I’m so glad we were able to help! And good luck with the football tackling dummy – that sounds AWESOME! We would love to see a picture when you are finished – first time I’ve ever heard of a homemade version!

Connie March 25, 2014 at 9:55 am

How do get leather to glide across sewing plate? I find that it sticks

Sarah March 29, 2014 at 2:30 pm

With some good old fashion scotch tape. Cover the plate with some scotch tape and the leather will slide right over it.

nyx August 19, 2016 at 2:36 pm

Wow! I was already in awe of the helpfulness of your article, and now this tape trick for leather. thank you!!!

mohini das October 15, 2013 at 12:54 pm

I am looking for a company/contractor that can sew spandex to Teflon or vice versa.
Any ideas where I should begin my search?
thank you

Sarah October 17, 2013 at 2:25 pm

Hi! You should check out your local sewing supply/fabric store. The cutting counter usually has a list of seamstresses for contract sewing work.

Brenda Baird September 22, 2013 at 10:04 am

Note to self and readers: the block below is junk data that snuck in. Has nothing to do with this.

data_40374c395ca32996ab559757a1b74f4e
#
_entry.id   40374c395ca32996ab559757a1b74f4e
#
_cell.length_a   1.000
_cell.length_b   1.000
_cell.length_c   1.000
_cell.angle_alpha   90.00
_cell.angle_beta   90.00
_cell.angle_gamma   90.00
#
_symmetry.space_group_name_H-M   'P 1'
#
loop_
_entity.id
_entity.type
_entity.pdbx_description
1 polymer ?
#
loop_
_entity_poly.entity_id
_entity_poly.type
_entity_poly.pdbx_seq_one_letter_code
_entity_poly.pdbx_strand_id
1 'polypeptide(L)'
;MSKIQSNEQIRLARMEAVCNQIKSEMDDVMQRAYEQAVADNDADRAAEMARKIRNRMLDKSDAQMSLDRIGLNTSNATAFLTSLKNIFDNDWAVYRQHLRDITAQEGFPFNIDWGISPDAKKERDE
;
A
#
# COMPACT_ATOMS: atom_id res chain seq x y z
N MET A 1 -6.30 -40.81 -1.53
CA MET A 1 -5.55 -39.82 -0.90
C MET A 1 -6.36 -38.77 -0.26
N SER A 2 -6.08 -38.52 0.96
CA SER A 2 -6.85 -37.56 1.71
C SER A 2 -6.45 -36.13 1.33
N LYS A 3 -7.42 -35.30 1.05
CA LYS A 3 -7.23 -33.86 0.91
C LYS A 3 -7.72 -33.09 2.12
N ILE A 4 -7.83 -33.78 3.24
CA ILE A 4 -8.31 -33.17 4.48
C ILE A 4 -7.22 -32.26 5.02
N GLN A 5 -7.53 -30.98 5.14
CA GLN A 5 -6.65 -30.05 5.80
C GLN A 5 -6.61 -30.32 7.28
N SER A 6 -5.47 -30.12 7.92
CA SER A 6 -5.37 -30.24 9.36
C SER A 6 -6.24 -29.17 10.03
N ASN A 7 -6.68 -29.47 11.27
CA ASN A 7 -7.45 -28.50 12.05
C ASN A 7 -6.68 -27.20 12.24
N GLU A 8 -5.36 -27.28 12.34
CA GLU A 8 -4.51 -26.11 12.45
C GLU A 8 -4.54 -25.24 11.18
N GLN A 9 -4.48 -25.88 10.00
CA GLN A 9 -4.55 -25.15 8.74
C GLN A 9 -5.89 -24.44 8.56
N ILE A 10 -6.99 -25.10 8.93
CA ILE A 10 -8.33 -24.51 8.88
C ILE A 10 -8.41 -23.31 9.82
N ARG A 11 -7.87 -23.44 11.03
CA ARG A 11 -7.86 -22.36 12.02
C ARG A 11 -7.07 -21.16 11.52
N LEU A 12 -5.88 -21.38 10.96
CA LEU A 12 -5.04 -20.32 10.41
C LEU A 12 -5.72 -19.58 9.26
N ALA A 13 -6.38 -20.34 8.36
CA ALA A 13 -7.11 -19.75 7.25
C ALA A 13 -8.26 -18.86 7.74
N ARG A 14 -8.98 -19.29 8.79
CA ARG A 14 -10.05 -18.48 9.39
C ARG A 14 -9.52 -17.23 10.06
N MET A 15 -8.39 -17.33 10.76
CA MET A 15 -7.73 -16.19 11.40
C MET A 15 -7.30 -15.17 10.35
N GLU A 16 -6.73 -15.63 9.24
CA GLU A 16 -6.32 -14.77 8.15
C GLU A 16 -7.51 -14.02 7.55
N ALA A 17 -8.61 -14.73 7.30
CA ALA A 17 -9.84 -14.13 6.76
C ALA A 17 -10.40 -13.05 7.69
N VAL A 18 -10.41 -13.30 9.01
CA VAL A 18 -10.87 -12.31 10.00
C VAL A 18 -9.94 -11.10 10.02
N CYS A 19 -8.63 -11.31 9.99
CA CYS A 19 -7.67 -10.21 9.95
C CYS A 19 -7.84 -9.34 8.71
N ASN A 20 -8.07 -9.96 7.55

Good informative website. Sarah is very competent and complete.

Sarah September 23, 2013 at 3:02 pm

Hi Ms. Brenda! Thank you so much for your kind words!

Karen September 19, 2013 at 8:24 pm

I just recently bought some “faux leather” to make a purse. This was the kind of information I was in need of before I started. Thanks so much!

Sarah September 20, 2013 at 6:54 pm

Glad we could help – and good luck with the purse! Are you using a pattern or drafting your own?

Lindielee August 16, 2013 at 11:04 am

Thank you! This is exactly what I was looking for.

Sarah August 16, 2013 at 11:54 am

You’re welcome! Glad the information was helpful!

Donna August 25, 2014 at 8:22 pm

Perfect! Just what I was looking for. Thank you!

Sarah August 26, 2014 at 10:11 am

Glad to help! Thanks for stopping by!

jerilynn December 7, 2015 at 12:27 pm

Thank you so much for the information I needed, such as, needle size and stitch length which most sites don’t mention. Very helpful! Blessings, JL